June 22, 2008
June 22, 2008
June 25, 2008
13.936.1 - 13.936.8
NOVEL TECHNOLOGY FOR ELECTRONICS INSTRUCTION – AN ELECTRONICS STUDIO
Abstract Arizona State University’s Polytechnic campus recently received funding from the National Science Foundation (NSF) under the Advanced Technology Education Program, or ATE grant, targeted for curriculum development. The program described in this paper is the development of an “eStudio”, to facilitate effective course delivery and cooperative learning in both the BS and AAS programs.
The age-old format of separating lecture and lab in Engineering and Technology curricula has many drawbacks given scheduling and classroom constraints. With the shift toward a more non-traditional student population, students are seeking courses taught in a streamlined fashion, preferring to complete weekly meetings in one day, if possible. The compressed format makes it even more imperative to diversify the experience in the classroom in order to heighten motivation, and facilitate learning. The eStudio (See Figure 1), is a very new project within the department. The goals for the program are multifaceted and include promoting collaboration among the students, facilitating continuous improvement of the curriculum, and providing for distance learning. The biggest hurdles to clear are limited space, the diverse educational objectives among the faculty, and a limited budget. Though the eStudio has not been used long enough to provide concrete data regarding its impact, some obvious results early on include a greater presence of students in the lab during non-class hours and a heightened interest in collaborating with fellow students and faculty. To get a greater sense of impact on student learning, the department is collecting data regarding the use of the lab, the number of projects and the type of projects generated per semester as a result of the lab, as well as the progress of our distance learning efforts. We expect to be able to furnish more empirical data regarding these findings within the first two to three semesters of its use.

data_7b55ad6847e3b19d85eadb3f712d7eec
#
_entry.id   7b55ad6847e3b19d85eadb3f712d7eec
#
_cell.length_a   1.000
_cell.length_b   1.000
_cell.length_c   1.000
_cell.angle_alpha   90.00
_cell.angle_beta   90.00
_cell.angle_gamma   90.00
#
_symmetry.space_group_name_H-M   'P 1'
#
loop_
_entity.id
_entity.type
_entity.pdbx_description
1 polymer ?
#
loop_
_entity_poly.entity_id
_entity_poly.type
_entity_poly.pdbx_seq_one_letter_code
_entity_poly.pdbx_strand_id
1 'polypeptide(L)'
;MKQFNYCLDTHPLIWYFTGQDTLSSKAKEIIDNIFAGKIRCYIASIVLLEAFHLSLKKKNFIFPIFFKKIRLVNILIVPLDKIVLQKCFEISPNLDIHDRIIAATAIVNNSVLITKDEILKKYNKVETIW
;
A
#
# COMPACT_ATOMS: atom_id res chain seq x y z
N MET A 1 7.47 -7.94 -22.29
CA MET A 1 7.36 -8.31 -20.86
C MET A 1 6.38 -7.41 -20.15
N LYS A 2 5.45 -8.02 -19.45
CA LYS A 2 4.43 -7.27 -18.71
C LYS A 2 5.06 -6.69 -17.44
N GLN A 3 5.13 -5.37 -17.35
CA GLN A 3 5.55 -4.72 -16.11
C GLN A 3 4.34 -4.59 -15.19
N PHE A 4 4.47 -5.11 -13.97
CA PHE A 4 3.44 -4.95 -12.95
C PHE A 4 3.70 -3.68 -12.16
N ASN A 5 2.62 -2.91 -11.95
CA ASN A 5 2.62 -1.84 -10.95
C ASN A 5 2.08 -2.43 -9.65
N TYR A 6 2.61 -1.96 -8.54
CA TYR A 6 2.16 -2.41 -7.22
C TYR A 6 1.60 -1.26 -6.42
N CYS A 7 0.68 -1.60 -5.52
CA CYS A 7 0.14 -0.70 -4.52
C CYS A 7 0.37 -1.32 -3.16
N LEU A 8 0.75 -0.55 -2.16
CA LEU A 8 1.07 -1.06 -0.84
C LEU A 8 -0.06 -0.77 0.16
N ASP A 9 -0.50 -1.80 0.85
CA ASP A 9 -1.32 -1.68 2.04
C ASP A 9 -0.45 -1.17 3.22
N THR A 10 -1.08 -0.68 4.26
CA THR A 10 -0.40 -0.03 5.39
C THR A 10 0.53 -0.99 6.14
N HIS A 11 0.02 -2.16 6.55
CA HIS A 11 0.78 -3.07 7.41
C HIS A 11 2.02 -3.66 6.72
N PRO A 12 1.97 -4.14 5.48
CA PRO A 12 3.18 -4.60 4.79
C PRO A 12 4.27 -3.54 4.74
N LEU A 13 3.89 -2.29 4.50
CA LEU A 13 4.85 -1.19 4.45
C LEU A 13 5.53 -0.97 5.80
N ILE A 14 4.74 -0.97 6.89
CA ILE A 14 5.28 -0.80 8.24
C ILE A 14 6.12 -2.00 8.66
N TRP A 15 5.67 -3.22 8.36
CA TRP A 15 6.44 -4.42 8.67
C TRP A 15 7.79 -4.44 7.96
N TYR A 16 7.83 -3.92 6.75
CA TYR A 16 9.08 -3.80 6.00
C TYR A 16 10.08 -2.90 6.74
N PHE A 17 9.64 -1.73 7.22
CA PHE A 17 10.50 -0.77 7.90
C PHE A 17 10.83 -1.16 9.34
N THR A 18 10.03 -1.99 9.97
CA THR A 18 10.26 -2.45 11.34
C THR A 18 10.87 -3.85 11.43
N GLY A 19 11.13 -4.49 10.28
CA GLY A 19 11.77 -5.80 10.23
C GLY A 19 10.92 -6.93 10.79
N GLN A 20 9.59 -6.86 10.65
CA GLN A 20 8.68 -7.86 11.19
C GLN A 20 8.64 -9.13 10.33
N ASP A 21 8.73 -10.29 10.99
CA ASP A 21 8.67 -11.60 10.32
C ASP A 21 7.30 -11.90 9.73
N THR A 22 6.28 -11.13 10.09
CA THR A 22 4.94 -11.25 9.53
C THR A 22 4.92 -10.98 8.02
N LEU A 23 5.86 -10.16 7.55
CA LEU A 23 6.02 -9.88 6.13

Immediate Goals: Collaborative Learning Enhancement, Retention The Electronic Systems Department is small, but growing. In one year, our department has grown by 26%. The retention rate for undergrads has been increasing over the last few years, and as of last year the data indicated a retention rate of 87.5%, which is an attractive statistic. However, because the department is growing, this trend in retention and improvement in performance will not continue without deliberate actions. The challenge for the academic department is to overcome the problems that arise when growth occurs, but human resources and funding for updating facilities cannot keep pace. In the quest for more effective and efficient learning situations for students, to both improve student performance and increase retention rates, both course content and delivery methods are in a state of perpetual evaluation and modification. Pursuant to these objectives, the department determined the need for a greater emphasis on collaborative learning, eLearning, and distance learning, and a departure from the traditional lecture/lab format.
Mada Kannan, A. N., & Rempel, B., & Munukutla, L., & Valenzuela, B. (2008, June), Novel Technology For Electronics Instruction – An Electronics Studio Paper presented at 2008 Annual Conference & Exposition, Pittsburgh, Pennsylvania. 10.18260/1-2--4283
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